18 Barker, R. A., Barrett, J., Mason, S. L. & Bjorklund, A. Fetal dopaminergic transplantation trials and the future of neural grafting in Parkinson’s disease. Lancet neurology 12, 84-91, doi:10.1016/S1474-4422(12)70295-8 (2013).


  4. So what happens to the NSCs that survive but do not become DA neurons? These are usually highly proliferative and as much trophic support they might be providing to the degenerating host DA neurons, what stops them from proliferating and/or differentiating into other cell types that are undesirable?..


  5. SG, that is my main concern. Dividing cells acquire mutations, and although most are harmless, there is an opportunity for an unwanted subpopulation to take over. I think that’s what happened with StemCells, Inc’s clinical grade fetal neural stem cells – the research grade cells worked well in an Alzheimer’s disease mouse model, but the same cells that were expanded and selected for the clinical stocks were very different- ineffective and prone to forming tumor-like blobs: https://www.ncbi.nlm.nih.gov/pubmed/28199828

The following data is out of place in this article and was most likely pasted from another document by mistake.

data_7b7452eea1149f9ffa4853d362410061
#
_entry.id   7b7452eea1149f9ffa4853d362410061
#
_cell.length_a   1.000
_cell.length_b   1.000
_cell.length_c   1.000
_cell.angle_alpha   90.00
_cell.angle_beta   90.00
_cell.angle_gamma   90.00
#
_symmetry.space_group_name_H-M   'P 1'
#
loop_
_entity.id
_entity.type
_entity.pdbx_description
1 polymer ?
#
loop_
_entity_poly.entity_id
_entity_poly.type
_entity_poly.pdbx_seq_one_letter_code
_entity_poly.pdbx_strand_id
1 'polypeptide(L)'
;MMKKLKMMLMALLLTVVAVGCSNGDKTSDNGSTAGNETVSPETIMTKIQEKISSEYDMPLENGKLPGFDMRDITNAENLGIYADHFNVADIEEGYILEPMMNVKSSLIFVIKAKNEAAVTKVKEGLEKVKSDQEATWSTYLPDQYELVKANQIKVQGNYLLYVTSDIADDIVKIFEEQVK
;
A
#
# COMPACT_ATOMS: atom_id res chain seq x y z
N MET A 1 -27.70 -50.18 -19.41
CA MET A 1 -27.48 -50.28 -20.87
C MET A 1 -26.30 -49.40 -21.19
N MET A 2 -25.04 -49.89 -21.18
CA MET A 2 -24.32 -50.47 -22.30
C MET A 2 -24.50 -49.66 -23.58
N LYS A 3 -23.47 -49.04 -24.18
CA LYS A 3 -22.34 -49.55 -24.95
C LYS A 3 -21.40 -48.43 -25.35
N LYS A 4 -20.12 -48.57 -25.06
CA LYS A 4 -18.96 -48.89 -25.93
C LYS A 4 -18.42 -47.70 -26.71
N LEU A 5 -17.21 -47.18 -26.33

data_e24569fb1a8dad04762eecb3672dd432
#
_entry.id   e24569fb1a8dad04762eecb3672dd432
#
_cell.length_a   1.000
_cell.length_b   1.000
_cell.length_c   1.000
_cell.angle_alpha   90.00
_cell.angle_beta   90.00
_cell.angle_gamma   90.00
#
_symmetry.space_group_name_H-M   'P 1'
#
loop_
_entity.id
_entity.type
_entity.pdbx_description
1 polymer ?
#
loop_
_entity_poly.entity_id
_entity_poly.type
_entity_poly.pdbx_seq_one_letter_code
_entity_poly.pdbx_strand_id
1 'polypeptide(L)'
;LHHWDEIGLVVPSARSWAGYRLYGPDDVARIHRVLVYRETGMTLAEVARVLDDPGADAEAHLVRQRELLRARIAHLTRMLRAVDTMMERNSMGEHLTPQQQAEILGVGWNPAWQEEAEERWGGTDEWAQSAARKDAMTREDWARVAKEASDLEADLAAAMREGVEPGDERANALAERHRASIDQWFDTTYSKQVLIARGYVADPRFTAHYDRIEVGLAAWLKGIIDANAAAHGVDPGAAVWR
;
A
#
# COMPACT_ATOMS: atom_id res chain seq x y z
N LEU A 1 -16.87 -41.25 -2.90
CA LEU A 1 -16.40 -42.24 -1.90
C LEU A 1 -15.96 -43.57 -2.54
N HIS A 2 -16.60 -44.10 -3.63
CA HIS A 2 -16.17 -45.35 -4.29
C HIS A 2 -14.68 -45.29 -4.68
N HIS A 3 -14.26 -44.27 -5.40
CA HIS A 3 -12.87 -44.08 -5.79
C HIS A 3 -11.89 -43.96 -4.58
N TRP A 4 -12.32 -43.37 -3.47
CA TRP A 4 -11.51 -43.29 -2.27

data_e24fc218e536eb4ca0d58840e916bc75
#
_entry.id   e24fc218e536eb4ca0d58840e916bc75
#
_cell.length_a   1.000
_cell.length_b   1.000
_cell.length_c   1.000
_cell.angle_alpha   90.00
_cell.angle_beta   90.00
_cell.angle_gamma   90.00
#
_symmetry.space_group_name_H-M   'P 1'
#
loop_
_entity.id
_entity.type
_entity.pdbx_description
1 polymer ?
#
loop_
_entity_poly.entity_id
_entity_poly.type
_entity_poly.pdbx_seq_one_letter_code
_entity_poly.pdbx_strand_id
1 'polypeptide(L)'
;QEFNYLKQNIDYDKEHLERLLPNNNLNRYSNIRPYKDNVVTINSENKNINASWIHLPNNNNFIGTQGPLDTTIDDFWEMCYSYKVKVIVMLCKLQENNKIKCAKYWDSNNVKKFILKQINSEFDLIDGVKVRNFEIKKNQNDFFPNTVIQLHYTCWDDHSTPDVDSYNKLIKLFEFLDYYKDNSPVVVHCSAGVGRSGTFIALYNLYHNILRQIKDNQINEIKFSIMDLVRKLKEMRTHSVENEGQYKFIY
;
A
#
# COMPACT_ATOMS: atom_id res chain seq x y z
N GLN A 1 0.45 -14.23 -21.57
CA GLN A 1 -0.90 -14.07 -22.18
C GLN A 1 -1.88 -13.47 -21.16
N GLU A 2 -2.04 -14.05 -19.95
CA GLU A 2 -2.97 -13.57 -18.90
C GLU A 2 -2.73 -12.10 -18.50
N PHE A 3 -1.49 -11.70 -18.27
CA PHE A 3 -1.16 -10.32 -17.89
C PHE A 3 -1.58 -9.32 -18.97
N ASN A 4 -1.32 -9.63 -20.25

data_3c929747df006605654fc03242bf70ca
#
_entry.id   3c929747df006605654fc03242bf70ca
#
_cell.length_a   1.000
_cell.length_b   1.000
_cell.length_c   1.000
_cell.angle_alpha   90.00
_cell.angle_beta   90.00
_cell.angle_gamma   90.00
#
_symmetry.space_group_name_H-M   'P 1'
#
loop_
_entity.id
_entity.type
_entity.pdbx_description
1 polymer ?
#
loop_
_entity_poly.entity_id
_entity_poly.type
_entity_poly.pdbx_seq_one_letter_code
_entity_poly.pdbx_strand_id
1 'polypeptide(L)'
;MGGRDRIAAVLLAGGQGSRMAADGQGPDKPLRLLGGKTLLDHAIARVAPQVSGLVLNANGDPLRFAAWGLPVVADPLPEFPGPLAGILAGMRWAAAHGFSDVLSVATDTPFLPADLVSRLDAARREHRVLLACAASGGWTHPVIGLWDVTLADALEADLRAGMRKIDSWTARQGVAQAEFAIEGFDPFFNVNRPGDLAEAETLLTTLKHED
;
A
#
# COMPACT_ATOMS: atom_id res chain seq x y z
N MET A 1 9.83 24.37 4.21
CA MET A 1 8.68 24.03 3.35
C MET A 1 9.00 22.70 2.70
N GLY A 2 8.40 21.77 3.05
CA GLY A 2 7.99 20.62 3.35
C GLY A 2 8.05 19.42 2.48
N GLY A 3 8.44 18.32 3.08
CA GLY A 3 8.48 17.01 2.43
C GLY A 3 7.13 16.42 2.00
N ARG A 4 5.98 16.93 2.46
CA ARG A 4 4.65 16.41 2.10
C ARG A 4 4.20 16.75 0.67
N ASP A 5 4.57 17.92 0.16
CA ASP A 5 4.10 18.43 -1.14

6. Yes that’s correct, I noticed the change of name when doing background reading on the work. Dr. Kern is actually the son of the 85% owner of the company, Dr. Andrey Semechkin, who is primarily responsible for funding of the company’s ongoing investigative research.

    More pertinent I would imagine on the pre-clinical basis is the 2016 primate data referred to doi:10.3727/096368916X691682.

    As Ibon Garitaonandia, who used to be a colleague in the Loring Lab, is a primary scientist at ISCO perhaps his view on that paper would be helpful.

    I recall Jeanne your concern when we discussed the Stem Cell Inc. issue, it’s protocol(s) and donor specific derivation issues.